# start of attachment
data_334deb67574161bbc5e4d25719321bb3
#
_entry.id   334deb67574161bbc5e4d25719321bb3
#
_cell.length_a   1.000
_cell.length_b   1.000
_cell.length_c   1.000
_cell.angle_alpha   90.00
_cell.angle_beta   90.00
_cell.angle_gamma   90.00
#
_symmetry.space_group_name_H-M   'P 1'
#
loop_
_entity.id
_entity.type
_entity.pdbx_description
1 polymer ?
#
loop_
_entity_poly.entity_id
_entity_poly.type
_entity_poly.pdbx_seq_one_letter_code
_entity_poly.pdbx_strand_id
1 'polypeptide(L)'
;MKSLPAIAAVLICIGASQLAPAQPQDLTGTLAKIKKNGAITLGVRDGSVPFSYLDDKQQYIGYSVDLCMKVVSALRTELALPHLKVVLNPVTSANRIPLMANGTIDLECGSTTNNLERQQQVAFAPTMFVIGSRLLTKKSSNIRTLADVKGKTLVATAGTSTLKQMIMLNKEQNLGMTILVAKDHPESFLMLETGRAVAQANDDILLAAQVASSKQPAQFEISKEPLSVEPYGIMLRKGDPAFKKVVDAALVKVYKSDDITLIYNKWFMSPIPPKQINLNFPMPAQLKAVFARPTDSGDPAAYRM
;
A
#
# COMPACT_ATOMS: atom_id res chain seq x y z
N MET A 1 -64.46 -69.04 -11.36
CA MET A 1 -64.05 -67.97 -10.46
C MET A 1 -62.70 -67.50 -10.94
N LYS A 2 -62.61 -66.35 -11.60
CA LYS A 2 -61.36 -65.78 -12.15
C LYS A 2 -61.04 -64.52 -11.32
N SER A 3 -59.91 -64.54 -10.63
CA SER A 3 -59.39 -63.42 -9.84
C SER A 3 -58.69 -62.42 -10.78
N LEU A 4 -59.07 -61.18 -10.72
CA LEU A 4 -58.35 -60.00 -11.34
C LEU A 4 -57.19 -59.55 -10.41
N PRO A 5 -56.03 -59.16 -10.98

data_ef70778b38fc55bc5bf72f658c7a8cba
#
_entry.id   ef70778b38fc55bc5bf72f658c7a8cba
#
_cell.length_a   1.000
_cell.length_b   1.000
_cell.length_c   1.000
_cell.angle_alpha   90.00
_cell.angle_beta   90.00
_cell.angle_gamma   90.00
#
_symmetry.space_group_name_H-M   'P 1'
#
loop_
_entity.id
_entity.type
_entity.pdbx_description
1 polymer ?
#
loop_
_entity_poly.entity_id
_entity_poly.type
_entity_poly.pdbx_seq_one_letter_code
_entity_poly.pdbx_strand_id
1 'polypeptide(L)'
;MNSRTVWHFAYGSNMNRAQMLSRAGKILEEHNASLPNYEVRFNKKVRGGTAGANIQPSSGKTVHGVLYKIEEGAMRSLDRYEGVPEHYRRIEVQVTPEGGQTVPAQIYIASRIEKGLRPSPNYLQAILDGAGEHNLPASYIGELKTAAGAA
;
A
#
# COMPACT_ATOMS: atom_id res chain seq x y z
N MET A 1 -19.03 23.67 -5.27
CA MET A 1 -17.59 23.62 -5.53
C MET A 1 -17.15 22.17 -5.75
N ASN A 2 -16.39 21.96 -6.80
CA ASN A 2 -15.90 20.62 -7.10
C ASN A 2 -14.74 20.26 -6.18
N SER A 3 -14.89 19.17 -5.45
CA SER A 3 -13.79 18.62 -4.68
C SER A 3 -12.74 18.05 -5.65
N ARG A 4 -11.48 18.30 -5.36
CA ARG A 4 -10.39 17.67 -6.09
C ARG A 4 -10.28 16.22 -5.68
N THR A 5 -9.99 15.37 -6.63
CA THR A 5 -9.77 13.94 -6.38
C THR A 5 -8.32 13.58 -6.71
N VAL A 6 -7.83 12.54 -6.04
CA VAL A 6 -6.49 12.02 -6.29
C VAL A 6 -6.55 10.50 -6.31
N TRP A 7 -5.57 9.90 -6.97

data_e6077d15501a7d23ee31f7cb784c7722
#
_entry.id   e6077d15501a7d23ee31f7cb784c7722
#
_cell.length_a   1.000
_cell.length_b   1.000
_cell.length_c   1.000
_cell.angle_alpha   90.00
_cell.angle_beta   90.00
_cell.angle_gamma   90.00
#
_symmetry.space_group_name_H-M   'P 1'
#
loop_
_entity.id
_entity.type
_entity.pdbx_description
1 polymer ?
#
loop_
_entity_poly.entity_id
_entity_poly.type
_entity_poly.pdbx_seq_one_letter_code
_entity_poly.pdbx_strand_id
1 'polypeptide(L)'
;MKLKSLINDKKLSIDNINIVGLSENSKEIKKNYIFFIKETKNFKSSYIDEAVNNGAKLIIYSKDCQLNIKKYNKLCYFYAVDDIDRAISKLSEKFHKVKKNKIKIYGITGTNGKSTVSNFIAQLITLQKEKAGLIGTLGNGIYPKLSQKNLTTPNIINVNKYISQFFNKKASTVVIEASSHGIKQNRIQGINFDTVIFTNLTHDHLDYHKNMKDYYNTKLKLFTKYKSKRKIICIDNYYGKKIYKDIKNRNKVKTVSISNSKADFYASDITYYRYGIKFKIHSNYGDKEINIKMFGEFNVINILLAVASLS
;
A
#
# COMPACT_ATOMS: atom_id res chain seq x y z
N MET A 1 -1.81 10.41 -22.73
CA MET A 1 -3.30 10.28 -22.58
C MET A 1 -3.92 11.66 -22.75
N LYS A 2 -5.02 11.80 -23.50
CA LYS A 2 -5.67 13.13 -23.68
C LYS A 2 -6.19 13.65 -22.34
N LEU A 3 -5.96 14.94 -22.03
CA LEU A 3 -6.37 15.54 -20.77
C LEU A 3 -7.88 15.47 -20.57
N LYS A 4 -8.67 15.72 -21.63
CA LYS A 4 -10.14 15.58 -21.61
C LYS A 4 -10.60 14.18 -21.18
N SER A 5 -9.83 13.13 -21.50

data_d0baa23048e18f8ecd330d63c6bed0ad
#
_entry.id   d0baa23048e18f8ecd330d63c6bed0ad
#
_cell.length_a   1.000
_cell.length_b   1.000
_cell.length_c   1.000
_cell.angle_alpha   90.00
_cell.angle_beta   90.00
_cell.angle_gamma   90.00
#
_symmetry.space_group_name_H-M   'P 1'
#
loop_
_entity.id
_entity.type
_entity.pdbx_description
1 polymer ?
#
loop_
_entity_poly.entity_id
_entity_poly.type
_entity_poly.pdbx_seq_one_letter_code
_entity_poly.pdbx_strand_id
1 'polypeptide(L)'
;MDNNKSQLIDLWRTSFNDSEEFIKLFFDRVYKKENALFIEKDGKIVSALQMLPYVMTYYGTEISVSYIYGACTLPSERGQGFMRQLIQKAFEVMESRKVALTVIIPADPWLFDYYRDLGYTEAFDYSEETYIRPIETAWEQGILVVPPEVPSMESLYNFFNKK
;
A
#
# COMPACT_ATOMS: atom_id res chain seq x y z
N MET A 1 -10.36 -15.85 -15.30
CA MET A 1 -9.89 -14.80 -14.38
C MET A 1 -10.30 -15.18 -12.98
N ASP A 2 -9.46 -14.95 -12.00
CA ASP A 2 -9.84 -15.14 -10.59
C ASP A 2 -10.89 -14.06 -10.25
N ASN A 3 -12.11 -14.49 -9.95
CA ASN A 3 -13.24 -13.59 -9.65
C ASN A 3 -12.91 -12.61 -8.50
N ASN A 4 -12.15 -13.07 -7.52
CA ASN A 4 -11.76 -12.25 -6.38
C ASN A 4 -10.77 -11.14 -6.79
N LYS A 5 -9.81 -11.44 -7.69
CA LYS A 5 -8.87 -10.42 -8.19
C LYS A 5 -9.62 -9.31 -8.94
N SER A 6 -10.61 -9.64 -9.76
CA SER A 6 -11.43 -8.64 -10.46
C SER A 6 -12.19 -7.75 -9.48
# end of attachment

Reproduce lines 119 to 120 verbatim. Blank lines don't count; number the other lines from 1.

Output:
;
A